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7 Ways to Make your Early Years Environment Work for Every Child

Great early years spaces are creative, engaging and adaptable enough to meet the needs of all learners, explains Kathy Brodie…

  • 7 Ways to Make your Early Years Environment Work for Every Child

1. Make space

The inclusion, and exclusion, of pieces of equipment can affect the way children play. Lots of chairs and tables, for example, may make it harder to move around freely and inhibit some gross motor skills.

Removing chairs from around tables encourages more movement, such as stretching and reaching, as well as allowing the free-flow of social groups.

If it is difficult to completely remove tables, consider turning them upside down and using them as enclosed spaces with ready-made flagpoles!

2. A place to rest

Having small, quiet ‘withdraw areas’ in the classroom enables children to take some quiet time to reflect on their day, or even have a nap.

A suitable amount of rest is vital for children to recuperate physically and build up memories for deep-level learning, while a lack of sleep can affect their eating habits.

Such areas might simply be a corner sheltered from the room by hanging fabric, or could be a more substantial den with cushions and books.

3. Give them a challenge

Managing risk in the physical environment is a fundamental part of a practitioner’s role.

However, if the approach is overzealous, all physical and intellectual challenges may accidentally be removed.

This can have unintended consequences: if all climbing equipment is removed, children will tend to meet their need to climb by using inappropriate equipment such as chairs.

Children learn about weight, relative size, orientation and problem-solving by carrying planks, crates and wooden blocks by themselves.

4. Playing together

Including equipment that children can gather round, share and collaborate with will enhance social development as well as other areas of learning and development.

For example, a large gathering drum that children can play together will support social interactions and children’s understanding and appreciation of music.

A large sand or water tray will encourage children’s use of language by offering them room to discuss their play. Setting up an obstacle course encourages collaboration, discussion and problem-solving.

5. Easy access

Access to resources should be discussed (eg children accessing scissors freely or helping themselves to paint).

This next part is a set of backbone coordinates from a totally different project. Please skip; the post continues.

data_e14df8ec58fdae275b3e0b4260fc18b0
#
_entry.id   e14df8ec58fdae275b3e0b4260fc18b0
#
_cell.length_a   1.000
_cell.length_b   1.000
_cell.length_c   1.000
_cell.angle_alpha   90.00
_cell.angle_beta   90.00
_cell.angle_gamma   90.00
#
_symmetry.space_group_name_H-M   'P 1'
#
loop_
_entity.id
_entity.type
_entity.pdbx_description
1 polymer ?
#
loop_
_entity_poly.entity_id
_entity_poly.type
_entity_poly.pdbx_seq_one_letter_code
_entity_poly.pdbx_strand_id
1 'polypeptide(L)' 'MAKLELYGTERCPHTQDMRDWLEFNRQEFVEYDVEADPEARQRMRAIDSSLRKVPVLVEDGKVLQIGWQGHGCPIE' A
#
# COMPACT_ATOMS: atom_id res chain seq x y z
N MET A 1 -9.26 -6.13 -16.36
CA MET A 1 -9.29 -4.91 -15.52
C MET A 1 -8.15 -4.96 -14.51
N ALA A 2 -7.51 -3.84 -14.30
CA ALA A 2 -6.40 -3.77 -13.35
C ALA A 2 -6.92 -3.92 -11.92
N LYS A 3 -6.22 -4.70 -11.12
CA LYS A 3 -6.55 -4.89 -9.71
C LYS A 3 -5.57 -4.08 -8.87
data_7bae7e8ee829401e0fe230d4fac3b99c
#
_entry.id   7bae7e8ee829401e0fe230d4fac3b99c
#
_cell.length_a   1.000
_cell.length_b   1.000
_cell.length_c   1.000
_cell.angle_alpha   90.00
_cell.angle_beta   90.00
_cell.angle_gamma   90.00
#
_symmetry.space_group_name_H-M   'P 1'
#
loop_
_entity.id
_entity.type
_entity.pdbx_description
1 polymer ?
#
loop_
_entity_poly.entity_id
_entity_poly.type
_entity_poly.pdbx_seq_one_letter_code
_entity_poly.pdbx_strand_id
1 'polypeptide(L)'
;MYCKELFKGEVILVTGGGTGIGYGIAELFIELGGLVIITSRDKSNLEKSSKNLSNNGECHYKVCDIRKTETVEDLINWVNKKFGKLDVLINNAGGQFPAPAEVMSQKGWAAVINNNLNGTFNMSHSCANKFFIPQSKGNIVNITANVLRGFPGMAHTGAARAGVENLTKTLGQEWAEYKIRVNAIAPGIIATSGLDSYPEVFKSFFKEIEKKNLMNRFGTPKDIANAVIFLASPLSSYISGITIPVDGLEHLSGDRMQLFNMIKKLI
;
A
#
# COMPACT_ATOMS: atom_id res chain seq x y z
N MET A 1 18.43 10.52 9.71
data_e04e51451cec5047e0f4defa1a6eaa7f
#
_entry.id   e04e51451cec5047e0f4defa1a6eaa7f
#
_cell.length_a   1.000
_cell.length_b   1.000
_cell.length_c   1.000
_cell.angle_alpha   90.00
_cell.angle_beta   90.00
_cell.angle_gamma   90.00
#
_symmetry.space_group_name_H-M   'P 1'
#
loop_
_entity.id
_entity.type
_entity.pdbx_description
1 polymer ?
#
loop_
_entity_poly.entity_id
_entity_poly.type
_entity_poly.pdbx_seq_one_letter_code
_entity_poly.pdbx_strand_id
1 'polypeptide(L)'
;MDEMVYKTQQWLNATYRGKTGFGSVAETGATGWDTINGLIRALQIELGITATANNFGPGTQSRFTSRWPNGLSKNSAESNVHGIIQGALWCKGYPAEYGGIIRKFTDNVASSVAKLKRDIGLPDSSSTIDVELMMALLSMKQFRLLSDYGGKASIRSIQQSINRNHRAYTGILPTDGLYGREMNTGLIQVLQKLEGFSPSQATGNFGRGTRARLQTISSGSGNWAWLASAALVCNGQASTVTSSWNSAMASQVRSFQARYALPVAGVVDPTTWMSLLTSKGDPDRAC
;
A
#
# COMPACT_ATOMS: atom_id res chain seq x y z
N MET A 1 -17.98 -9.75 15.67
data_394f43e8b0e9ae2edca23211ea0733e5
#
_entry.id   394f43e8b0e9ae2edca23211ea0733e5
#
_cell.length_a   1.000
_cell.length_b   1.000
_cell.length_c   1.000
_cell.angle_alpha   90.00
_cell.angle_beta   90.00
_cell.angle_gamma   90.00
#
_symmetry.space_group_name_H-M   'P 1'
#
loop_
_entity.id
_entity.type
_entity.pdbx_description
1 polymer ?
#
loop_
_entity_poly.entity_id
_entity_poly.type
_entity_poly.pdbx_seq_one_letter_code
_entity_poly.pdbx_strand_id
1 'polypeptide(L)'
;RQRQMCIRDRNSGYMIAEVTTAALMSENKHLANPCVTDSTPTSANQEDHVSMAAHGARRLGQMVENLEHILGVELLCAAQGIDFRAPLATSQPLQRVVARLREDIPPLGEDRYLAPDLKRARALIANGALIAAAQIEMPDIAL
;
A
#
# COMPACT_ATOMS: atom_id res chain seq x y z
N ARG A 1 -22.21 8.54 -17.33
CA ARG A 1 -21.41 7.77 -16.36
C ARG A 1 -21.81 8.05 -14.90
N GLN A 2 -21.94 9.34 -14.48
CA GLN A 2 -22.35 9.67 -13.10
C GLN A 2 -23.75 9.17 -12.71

How available resources are can affect children’s learning and development, as those who are less confident with practical creativity will find it more encouraging to have the resources to hand, rather than having to ask practitioners.

Similarly, thought should be given to what children do with resources when they have finished an activity. Will children be expected to return resources to the shelf after they have finished playing, ready for the next child, or is there a ‘tidy up’ time for the whole room?

6. Spotting words

Examples of the printed word are everywhere in children’s everyday environment, from packaging and signage to the brand names on toys and equipment, and, of course, your setting’s own logo.

Literacy can be sustained by observing these words – encourage your children to look out for them both within the classroom and at home.

7. Use the outdoors

The outdoor environment not only offers many sensory experiences, from the weather to an array of smells and sounds, but also provides different landscapes for children to navigate.

Slopes and hills help balance, movement and coordination. Running, jumping and hopping can be more exuberant outdoors. There are also many opportunities for cognitive development, such as noticing different shapes, patterns and colours in nature.

Messy play can be taken to a whole new level, from simply stirring a puddle with a stick to setting up a whole mud kitchen.


Don’t stand still

Reflecting, reviewing and assessing the environment is important if you want to maintain and improve the quality of your provision…
  • Take time as a staff group to reflect on activities and areas that have worked particularly well. This can be done during a staff meeting.
  • Keep a ‘reflections’ diary in the room, where quick notes about the day can be recorded. This will be a useful reminder during any group discussion.
  • For a more formal approach, use standardised scales, such as the ECERS scales (for the physical environment) or the SSTEW scales (for emotional wellbeing and sustained shared thinking). These go into great depth, but can take longer to complete.

Kathy Brodie is an Early Years Professional and trainer based in East Cheshire, who has worked in both nurseries and schools, and today specialises in the Early Years Foundation Stage and special educational needs. For more information, visit kathybrodie.com.

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